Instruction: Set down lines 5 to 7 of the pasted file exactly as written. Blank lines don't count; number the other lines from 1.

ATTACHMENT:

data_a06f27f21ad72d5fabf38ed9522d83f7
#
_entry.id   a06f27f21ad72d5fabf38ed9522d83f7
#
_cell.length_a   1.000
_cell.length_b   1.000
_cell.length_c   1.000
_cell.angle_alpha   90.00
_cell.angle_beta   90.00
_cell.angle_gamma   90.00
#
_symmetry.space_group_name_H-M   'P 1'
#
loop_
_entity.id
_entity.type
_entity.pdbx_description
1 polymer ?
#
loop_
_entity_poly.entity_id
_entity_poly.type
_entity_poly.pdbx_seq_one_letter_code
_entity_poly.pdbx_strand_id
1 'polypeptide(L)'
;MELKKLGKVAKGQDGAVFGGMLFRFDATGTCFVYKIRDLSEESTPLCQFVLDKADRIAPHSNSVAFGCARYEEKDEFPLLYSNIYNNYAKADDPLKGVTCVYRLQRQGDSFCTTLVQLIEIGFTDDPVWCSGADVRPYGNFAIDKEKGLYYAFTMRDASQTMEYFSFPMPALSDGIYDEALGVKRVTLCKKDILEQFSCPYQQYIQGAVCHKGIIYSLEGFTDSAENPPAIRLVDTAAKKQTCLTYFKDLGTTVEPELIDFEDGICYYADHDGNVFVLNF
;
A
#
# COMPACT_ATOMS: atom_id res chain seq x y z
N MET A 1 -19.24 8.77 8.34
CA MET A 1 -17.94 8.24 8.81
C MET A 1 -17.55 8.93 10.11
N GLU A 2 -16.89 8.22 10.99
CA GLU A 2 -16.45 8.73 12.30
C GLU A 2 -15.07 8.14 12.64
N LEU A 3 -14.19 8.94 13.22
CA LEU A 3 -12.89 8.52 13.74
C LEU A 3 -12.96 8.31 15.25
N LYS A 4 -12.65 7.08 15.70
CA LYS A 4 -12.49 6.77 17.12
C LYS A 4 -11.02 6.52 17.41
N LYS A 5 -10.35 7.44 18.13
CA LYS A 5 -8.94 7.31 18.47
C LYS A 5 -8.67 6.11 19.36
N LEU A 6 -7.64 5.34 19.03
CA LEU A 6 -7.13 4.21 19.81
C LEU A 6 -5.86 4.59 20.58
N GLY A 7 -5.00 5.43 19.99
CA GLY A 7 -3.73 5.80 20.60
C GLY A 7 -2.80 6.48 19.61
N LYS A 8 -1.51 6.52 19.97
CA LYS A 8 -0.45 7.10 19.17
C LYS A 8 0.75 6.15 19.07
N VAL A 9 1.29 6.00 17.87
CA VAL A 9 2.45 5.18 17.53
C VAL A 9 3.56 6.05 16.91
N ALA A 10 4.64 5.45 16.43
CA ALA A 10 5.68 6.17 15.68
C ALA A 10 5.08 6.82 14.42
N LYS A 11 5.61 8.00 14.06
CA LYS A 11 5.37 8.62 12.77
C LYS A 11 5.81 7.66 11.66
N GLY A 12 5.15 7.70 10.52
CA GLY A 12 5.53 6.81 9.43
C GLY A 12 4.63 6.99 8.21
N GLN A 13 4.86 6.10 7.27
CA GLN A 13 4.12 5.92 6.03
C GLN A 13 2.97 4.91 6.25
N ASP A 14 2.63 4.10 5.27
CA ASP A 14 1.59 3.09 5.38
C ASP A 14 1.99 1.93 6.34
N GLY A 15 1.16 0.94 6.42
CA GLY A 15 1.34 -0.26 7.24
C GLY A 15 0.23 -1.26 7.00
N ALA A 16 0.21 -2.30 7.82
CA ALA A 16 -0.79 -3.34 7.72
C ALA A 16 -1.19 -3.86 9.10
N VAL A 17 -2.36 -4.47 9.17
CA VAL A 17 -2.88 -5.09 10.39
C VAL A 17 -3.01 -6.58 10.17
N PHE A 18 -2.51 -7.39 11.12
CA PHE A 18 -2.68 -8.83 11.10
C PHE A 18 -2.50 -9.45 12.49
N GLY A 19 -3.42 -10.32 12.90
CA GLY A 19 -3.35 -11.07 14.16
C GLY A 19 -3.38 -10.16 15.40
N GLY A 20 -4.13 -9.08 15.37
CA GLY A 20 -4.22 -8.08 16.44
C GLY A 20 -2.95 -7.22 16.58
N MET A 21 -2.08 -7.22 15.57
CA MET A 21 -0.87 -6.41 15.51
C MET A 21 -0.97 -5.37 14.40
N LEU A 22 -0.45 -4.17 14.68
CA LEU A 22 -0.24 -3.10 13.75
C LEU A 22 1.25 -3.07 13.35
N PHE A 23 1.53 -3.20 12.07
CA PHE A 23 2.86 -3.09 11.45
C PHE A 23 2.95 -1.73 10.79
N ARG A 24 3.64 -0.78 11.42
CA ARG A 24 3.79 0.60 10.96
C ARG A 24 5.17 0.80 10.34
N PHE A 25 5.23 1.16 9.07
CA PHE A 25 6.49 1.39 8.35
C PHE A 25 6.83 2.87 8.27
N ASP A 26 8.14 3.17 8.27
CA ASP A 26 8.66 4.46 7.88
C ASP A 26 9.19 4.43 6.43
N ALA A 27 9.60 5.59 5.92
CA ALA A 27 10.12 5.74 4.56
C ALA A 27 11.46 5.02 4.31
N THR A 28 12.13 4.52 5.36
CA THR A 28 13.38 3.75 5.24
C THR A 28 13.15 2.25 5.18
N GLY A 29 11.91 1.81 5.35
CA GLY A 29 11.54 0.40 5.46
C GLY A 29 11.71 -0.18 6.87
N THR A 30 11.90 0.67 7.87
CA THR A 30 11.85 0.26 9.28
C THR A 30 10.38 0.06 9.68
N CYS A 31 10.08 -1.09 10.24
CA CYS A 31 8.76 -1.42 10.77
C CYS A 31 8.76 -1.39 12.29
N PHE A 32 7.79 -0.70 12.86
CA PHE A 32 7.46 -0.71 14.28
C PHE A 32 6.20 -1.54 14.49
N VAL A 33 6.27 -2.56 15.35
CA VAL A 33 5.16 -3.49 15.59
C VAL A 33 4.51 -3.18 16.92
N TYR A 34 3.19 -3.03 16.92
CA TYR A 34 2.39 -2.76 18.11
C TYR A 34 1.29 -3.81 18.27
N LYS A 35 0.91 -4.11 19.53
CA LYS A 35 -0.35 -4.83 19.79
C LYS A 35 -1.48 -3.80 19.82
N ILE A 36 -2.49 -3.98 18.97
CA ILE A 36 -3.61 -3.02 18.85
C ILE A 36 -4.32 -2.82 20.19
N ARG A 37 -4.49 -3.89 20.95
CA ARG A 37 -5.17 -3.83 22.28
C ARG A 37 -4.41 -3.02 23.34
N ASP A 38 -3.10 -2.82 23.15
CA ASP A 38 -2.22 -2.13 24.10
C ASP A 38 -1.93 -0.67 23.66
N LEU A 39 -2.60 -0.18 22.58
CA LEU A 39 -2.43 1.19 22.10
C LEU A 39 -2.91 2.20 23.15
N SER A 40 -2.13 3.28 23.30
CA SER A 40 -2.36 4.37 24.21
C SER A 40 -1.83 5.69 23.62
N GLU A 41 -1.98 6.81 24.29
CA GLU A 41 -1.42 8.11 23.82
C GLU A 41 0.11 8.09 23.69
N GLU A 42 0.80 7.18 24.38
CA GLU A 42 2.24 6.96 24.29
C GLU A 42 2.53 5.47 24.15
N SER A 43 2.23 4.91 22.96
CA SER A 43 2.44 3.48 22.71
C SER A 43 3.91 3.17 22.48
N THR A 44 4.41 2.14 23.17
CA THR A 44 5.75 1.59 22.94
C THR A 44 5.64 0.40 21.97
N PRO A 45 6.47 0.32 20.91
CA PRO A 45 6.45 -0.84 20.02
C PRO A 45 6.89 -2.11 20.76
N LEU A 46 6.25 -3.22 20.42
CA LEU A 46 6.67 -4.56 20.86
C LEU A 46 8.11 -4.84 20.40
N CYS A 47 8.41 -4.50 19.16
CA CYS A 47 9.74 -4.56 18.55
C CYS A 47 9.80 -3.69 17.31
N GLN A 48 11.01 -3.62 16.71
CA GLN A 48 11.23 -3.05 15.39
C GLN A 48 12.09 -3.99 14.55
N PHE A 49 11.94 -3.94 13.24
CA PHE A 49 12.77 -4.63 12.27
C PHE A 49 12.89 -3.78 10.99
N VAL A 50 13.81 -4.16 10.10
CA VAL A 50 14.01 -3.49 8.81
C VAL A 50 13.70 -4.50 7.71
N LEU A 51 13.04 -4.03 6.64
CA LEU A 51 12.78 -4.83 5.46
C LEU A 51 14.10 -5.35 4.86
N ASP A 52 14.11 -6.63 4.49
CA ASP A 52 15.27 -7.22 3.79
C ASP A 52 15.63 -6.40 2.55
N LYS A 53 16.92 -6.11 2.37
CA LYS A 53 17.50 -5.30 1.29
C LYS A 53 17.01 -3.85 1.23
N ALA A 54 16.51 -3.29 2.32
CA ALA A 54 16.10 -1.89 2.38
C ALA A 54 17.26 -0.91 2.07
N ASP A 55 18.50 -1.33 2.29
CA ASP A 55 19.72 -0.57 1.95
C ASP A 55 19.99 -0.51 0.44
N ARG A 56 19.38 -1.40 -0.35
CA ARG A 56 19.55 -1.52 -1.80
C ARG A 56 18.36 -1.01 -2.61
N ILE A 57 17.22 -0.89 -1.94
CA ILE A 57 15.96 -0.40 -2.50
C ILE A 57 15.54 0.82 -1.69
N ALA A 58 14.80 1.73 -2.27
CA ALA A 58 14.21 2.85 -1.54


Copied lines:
_cell.length_a   1.000
_cell.length_b   1.000
_cell.length_c   1.000